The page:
S.F. prof says Jewish texts inspired Ben Franklin, other U.S. thinkers

Since the inception of the United States, Jews from Moses Mendelssohn to Sigmund Freud to common-sense columnists like Abigail Van Buren have had a profound effect on American thought and ethics.

So writes Andrew R. Heinze, author of “Jews and the American Soul” and director of the Swig Jewish studies program at University of San Francisco. He will be speaking at 1:50 p.m. Sunday, Nov. 7, at The Jewish Community Center of San Francisco, 3200 California St.

In his book, Heinz discusses the intersection of intellectual and popular culture. Jewish thinking, he shows, has been congruent with that of American philosophers and poets since the birth of the nation.

For instance, Benjamin Franklin and his “chart of virtues” was adapted by Menachem Mendel Lefin, an Enlightenment thinker from Podolia, a region formerly in southeastern Poland and now Ukraine.

“A disciple of Moses Mendelssohn, Lefin wanted to preserve traditional Judaism while introducing Jewish readers to modern scientific and general literature,” Heinze writes.

Lefin’s adaptation of Franklin was so successful that Polish Jews during the 1800s called Franklin “The Mussar [Jewish ethical movement] Sage of Philadelphia.”

The huge immigration of Jews to the United States from 1880 to 1924 was more than a physical migration. Jewish thinkers also crossed the Atlantic intellectually. Sigmund Freud — through his lectures in the United States, translations of his writing, and former disciples like Alfred Adler — had an incalculable influence on popularizing psychology in America.

And the Jewish contribution to American thought was profound: Freud and Adler; the great cultural anthropologist Franz Boas in the early part of the 20th century; and following World War II, thinkers including Martin Buber, Harold Kushner and Elie Wiesel.

Jewish thinkers were revolutionary in their arguments: human beings need not be defined or imprisoned by their childhood or religion or race; culture affects human behavior; and prejudice and pain can be understood, and, in many cases, overcome.

Boas is a case in point, Heinze explains: “As early as 1904, [Boas] questioned America’s cherished belief in the biological inferiority of African Americans, and, in a powerful article in ‘The American People’ he pierced the myth of a ‘pure’ European or an American race that would degenerate from intermixture with immigrants and blacks.”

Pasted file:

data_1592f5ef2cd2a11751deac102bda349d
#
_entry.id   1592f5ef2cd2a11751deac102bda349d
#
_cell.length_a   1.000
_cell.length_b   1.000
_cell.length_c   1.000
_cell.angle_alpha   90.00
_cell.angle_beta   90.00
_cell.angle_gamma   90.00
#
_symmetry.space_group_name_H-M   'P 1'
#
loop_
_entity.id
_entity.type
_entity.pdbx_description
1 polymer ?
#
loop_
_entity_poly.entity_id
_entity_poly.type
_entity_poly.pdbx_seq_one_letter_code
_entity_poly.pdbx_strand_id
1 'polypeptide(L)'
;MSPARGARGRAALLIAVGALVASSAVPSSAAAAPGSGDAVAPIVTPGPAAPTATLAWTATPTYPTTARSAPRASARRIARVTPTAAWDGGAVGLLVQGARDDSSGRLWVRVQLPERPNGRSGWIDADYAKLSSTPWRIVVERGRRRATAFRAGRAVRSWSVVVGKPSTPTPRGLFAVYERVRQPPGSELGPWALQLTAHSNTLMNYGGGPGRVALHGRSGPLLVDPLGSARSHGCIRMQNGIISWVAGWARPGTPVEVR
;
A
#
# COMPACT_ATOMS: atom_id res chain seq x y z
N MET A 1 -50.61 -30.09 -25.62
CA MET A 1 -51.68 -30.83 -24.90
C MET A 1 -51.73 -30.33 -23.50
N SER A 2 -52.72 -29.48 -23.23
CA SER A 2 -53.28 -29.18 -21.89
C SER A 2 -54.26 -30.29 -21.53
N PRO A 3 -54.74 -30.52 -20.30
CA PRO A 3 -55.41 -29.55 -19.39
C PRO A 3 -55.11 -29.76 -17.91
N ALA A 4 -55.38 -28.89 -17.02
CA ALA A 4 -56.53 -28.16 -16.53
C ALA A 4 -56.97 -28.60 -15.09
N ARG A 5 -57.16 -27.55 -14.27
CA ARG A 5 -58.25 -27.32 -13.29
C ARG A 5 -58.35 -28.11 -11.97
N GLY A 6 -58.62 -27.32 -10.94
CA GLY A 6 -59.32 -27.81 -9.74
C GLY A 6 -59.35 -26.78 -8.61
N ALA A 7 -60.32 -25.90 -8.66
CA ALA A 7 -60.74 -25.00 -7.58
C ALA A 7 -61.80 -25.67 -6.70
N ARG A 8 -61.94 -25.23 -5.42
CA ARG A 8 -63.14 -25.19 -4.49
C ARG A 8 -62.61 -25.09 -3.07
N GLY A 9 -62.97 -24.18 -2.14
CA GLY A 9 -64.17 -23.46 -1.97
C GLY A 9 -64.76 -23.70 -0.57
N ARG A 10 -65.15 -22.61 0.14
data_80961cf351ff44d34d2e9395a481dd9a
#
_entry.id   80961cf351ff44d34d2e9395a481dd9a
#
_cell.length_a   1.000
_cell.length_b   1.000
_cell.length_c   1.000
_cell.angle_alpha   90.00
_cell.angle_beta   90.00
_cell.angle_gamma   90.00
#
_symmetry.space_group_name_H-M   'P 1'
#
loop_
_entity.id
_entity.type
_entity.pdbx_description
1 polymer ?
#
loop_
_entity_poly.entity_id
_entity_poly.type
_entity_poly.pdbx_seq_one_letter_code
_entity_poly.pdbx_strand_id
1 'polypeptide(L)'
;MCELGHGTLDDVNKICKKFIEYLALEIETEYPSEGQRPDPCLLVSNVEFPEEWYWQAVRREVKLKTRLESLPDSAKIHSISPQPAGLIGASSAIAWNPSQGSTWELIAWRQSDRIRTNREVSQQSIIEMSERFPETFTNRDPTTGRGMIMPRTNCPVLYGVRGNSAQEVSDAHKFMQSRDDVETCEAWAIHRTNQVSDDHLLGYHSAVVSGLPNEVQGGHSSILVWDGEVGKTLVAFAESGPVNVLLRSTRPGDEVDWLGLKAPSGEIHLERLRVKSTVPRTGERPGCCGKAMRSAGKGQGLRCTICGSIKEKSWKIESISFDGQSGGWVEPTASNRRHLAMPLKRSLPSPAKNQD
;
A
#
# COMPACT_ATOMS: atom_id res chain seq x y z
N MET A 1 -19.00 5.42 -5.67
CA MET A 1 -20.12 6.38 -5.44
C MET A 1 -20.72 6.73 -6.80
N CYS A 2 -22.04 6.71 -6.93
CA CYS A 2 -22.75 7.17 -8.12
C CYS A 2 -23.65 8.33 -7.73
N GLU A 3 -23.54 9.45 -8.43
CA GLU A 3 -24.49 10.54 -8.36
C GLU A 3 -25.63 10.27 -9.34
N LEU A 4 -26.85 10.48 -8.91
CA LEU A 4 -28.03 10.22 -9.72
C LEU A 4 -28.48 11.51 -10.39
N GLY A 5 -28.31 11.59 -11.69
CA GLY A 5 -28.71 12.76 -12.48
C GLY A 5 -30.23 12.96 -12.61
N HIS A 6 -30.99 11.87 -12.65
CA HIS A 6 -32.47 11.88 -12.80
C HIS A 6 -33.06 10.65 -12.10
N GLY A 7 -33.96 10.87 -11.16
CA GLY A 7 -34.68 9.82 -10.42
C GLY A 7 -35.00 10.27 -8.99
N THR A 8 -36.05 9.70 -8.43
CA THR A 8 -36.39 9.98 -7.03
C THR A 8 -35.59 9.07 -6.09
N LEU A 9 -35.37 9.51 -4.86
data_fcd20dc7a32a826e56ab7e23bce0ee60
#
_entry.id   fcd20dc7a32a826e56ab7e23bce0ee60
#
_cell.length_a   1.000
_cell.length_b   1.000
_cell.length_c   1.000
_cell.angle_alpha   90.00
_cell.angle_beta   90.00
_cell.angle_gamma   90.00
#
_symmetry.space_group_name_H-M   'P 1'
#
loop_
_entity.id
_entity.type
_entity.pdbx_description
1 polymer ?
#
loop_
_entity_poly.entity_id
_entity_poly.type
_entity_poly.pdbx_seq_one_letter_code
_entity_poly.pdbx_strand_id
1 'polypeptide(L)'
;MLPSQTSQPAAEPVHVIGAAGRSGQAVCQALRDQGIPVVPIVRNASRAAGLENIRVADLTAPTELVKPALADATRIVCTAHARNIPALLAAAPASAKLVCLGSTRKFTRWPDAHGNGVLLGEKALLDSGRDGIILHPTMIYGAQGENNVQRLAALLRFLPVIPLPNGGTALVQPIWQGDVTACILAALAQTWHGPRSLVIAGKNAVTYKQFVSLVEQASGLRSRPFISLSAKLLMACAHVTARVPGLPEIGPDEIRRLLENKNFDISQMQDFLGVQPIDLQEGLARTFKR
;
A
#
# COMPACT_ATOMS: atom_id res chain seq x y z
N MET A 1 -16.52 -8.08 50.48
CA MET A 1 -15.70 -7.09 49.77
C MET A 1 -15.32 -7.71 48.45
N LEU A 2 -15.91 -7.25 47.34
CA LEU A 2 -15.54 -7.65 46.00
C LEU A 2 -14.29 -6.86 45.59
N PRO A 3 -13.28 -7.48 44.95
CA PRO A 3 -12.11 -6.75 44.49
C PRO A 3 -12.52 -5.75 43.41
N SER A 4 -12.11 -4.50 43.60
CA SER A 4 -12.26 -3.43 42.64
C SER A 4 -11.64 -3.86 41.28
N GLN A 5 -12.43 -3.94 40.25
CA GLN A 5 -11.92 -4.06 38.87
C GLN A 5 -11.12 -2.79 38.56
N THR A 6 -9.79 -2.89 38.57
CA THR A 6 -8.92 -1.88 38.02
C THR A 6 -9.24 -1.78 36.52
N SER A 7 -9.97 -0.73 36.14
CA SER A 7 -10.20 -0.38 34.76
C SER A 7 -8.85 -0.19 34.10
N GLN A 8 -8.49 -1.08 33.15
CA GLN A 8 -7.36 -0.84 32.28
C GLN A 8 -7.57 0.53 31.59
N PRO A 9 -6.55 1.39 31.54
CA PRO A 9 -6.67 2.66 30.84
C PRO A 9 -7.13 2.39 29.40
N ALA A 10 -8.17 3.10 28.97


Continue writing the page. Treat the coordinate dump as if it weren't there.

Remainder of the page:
Likewise, Rabbi Joshua Liebman became a best-selling American author during World War II. Liebman preached the rabbinical concept that “to save a single life is to save the world.” This resonated with American readers during a time when nearly half of a million Americans lost their lives fighting the Nazis and the Japanese Empire.

Heinze draws a link between Liebman and Emily Dickinson, whose powerful poetry from the 19th century became popular during World War II. Liebman quoted rabbinical sources, but his sermons also resonated with American texts. “If I can stop one heart from breaking/ I shall not live in vain,” Dickinson wrote.

In his exploration of the 1950s, Heinze applauds not only Jewish intellectuals, but also popular advice columnists such as Ann Landers, Abigail Van Buren and Joyce Brothers, who Heinze writes, delivered an essential Jewish message that dovetailed with American idealism.

Brothers’ response to one letter writer: “Millions of people are ill-fed and ill-housed and others are persecuted because of their race or color or religion — and you have been working yourself into a rage because a bureau drawer refuses to budge.”

Today Jewish and non-Jewish Americans have embraced Elie Wiesel’s message, which Heinze says is one of inclusion — for those trying to keep faith in the world after the Holocaust, a world of continuing mass murder and genocide. Through his understanding of “psychic damage” and his belief in “restoration,” Wiesel has given hope to countless American Jews and Christians.

Jewish thinkers have not always been aliens in the United States. Heinze writes that “we conclude in the awareness that the story of American ideas about the mind and the soul is one in which Jews have been central actors rather than exotic peripheral characters.”

With this book, Heinze himself makes an invaluable contribution to Jewish and American thought.

“Jews and the American Soul: Human Nature in the Twentieth Century” by Andrew R. Heinze (376 pages, Princeton University Press, $29.95).